Online sales took a big jump during the holiday season, surging 11.1% from 2011, according to recent numbers from the National Retail Federation. That’s because many online sellers offered more incentives, like free shipping, to lure price-conscious shoppers away from brick-and-mortar retailers.
The long-term trend for Internet transactions continues to point upward: in 2016, consumers will spend a total of $327 billion on online purchases, up from $202 billion in 2011, according to market research firm Forrester Research.
The 2016 figure will amount to 9% of all retail sales. To put that in context, in 1999, during the early days of e-commerce, Internet sales accounted for a mere 1% of all retail sales in the country.
eBay Traces Its Roots to the Dawn of the Internet
One company that continues to attract a huge number of online buyers is eBay Inc. (NasdaqGS: EBAY). The company is the world’s largest online marketplace, with 112.3 million active users who buy or sell goods on its websites, either through competitive auctions or at fixed prices.
In addition, eBay operates PayPal, which allows users to make online transactions using their credit or debit cards without sharing financial information. In 2011, eBay acquired GSI Commerce, which provides e-commerce and marketing services to businesses.
eBay was one of the earliest e-commerce companies. It was founded in 1995 by computer programmer Pierre Omidyar, who thought that an auction site could have strong potential as the web continued to expand. The official story is that Omidyar’s fiancée, who was an avid collector of Pez candy dispensers, was having trouble finding other people to trade with, so he thought a site like eBay might help.
The company, then known as AuctionWeb, hosted thousands of online auctions in its first year. It went public under the eBay banner in 1998 and purchased PayPal for $1.5 billion in 2002.
As Elliott Gue pointed out in the September 21, 2012, issue of our Personal Finance newsletter, PayPal puts eBay at the forefront of two key trends: the ongoing increase in online shopping and the shift toward credit and debit cards and away from cash and cheques.
Payments Business Continues to Drive Growth at eBay
Eleven years on, the PayPal acquisition continues to pay off for eBay. The company reported its latest results Wednesday evening, and the division continued to be a standout:
In the 2012 fourth quarter, eBay’s payments business (which accounted for 39% of the company’s total revenue) saw its revenue surge 24% from a year earlier, to $1.54 billion. Marketplaces revenue (51% of the total) gained 16%, to $2.05 billion. GSI’s sales (10%), gained 10%, to $398 million.
The across-the-board increases pushed up eBay’s total revenue by 18%, to $3.99 billion from $3.38 billion, topping the consensus estimate of $3.98 billion. Excluding one-time items, earnings jumped 17%, to $927 million, or $0.70 a share. That beat the $0.69 a share that the Street was looking for.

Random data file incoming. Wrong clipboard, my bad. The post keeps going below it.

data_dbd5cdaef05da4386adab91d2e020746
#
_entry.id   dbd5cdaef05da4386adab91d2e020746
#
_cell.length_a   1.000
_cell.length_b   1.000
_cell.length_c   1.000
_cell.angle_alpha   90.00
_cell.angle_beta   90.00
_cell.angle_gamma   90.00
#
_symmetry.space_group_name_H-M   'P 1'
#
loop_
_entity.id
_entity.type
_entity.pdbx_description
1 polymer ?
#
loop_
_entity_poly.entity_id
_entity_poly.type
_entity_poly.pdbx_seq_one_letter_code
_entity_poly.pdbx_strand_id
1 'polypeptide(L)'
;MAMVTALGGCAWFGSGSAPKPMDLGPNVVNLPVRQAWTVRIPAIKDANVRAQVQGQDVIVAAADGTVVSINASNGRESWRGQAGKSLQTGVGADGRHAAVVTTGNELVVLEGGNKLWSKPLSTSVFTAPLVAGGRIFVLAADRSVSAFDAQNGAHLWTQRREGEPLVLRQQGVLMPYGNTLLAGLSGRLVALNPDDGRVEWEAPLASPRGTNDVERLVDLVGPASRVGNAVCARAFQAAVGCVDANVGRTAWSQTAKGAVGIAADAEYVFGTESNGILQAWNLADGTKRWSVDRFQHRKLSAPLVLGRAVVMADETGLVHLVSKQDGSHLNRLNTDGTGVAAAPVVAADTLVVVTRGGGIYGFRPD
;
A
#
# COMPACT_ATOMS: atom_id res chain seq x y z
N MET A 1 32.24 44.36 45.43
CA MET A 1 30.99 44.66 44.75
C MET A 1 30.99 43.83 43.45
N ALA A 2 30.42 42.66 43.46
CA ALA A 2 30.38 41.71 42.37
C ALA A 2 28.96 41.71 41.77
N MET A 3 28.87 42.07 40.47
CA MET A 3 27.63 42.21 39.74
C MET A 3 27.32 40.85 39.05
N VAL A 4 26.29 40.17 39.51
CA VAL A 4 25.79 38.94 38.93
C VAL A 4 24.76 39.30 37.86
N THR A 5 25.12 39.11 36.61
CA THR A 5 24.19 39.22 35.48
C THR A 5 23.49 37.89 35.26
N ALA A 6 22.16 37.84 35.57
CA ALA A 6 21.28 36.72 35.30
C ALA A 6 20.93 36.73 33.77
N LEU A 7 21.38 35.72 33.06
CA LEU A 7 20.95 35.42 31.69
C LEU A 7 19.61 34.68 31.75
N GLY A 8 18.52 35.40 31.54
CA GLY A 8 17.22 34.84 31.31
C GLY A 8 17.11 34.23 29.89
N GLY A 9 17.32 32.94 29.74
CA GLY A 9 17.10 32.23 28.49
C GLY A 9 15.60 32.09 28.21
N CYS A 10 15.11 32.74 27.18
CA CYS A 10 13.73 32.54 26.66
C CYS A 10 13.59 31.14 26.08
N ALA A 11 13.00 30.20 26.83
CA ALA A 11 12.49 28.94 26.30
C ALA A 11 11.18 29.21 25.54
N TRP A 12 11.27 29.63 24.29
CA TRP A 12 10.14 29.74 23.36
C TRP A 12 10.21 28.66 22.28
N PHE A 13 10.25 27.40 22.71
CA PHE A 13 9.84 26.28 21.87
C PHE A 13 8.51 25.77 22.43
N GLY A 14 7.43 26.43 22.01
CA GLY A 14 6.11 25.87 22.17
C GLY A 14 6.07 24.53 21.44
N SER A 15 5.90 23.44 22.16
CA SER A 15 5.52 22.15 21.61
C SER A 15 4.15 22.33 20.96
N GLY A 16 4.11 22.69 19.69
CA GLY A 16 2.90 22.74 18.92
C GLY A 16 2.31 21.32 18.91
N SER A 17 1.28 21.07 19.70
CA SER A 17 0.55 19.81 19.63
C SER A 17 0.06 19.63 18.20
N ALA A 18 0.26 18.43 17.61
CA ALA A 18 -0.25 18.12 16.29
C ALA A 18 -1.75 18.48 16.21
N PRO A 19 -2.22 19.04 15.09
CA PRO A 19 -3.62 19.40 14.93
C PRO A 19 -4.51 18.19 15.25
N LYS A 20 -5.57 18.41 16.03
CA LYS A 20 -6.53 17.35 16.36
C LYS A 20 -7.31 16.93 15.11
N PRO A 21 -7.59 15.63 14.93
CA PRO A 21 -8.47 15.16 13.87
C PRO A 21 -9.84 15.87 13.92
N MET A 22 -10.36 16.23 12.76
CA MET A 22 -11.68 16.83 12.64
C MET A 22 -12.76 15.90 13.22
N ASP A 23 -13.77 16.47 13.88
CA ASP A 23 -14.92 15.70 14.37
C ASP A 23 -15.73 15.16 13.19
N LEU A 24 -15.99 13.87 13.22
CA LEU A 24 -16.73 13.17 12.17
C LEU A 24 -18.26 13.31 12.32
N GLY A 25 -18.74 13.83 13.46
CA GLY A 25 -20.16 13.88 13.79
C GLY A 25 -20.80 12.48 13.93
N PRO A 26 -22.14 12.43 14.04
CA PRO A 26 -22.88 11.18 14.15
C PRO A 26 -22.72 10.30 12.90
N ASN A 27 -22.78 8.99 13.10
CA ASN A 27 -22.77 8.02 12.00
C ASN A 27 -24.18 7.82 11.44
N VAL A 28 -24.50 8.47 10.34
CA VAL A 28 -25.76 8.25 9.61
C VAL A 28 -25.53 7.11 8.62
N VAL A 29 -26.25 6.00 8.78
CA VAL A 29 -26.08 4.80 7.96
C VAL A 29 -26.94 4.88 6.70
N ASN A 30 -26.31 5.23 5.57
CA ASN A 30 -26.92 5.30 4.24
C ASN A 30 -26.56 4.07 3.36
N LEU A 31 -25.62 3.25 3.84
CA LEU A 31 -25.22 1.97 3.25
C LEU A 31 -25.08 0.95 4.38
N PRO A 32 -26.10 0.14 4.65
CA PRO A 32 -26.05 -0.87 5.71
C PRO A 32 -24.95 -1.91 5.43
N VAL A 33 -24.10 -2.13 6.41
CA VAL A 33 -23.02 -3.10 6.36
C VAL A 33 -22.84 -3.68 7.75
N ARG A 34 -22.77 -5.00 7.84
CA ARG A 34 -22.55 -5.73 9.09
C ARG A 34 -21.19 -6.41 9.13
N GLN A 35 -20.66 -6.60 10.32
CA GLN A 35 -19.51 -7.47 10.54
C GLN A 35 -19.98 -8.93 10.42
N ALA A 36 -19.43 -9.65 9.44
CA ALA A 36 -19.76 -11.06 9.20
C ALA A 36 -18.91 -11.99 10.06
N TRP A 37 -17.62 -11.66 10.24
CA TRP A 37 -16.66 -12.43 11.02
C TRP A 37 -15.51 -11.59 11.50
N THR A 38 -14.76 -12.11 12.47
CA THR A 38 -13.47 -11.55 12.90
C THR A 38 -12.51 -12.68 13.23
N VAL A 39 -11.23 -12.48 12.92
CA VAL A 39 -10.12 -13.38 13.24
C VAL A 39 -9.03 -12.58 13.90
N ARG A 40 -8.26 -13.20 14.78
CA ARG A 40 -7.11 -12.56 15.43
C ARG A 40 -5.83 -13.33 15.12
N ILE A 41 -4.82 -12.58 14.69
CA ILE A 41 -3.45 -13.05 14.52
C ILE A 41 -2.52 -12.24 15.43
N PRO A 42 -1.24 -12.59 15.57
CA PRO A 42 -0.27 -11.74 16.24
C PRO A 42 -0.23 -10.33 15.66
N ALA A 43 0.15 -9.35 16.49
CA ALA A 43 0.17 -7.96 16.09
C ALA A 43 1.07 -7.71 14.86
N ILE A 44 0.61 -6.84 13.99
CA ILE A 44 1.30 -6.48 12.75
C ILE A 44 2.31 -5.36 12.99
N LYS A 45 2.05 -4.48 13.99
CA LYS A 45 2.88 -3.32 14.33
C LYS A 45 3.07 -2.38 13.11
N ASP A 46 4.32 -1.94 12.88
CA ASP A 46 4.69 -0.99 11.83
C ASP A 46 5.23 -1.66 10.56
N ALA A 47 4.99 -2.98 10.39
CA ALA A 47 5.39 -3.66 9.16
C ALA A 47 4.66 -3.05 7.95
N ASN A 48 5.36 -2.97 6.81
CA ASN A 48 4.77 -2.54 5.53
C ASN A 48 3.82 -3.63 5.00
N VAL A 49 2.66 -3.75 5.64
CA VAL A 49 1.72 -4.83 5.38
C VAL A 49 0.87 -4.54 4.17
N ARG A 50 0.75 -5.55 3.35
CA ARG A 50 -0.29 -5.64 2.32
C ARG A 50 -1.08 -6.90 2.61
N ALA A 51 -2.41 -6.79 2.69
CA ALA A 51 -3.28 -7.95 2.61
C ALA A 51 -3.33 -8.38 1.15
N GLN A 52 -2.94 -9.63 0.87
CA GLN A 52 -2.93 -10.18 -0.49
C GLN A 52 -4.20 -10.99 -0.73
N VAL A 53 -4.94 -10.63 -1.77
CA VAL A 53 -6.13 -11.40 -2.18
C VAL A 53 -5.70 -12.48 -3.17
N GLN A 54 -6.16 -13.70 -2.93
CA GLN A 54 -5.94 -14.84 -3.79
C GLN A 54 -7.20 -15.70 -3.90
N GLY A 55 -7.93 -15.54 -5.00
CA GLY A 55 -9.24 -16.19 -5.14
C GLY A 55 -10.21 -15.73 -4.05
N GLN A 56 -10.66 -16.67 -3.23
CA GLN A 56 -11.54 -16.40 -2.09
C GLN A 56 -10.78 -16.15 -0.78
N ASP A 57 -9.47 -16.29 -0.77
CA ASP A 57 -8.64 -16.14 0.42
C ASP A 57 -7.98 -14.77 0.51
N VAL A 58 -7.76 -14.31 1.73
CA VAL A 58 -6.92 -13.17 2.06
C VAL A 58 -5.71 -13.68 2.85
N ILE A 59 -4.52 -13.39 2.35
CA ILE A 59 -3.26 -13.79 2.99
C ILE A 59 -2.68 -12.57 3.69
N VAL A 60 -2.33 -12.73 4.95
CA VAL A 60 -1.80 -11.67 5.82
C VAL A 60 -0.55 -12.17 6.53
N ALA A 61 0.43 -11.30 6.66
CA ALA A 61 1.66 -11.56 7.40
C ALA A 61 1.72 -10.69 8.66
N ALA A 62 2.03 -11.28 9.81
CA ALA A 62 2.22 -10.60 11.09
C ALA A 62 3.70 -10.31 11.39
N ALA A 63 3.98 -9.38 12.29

For the first quarter, eBay forecast earnings of between $0.60 and $0.62 a share on revenue of $3.65 billion to $3.75 billion. That fell just shy of the consensus estimate of $0.64 in profits on $3.8 billion of revenue.
eBay Is Riding the Shift Toward Smartphone Payments
The company continues to have huge success with its mobile operations as more consumers use tablets and smartphones to make purchases. The eBay mobile business ended the year with $13 billion in sales volume, 120% higher than 2011’s result. And PayPal mobile’s volumes came in at $14 billion, up over 250%.
PayPal now aims to build on its online success by processing more offline transactions. For example, it recently teamed up with Discover Financial Services (NYSE: DFS) to let PayPal users pay use their PayPal account to buy goods at any retailer that takes the Discover card. Users will be able to make these purchases using a plastic PayPal card or through their smartphones. This new program will start with 1,500 major retailers in the second quarter of this year.
The company also offers PayPal Here, which allows merchants to process regular credit card transactions using a reader that attaches to the Apple (NasdaqGS: AAPL) iPhone or devices powered by Google’s (NasdaqGS: GOOG) Android operating system.
PayPal Has Plenty of Room to Grow
Just prior to its earnings release, the company announced that it had signed an agreement with point-of-sale equipment supplier NCR Corp. (NYSE: NCR) to add PayPal to NCR’s transaction-processing equipment for restaurants. That will allow diners pay their bills using their smartphones.
The company will also incorporate its technology into some of NCR’s products for gas stations and convenience stores, which will let consumers use mobile devices to pay for items like gas, food and car washes. That will help PayPal establish itself in these markets ahead of its competitors, which include Google’s Wallet mobile-payment service and other transaction processors, such as Square and the Isis Mobile Wallet.
What do you think of this article? Please post your feedback in the “comments” section below!
Leave a Reply
Our comments section is reserved for productive dialogue pertaining to the content and portfolio recommendations of this service. We reserve the right to remove any comments we feel do not benefit other readers. If you have a personal question about your subscription or need technical help, please contact our customer service team. Thank you.
You must be logged in to post a comment OR register below.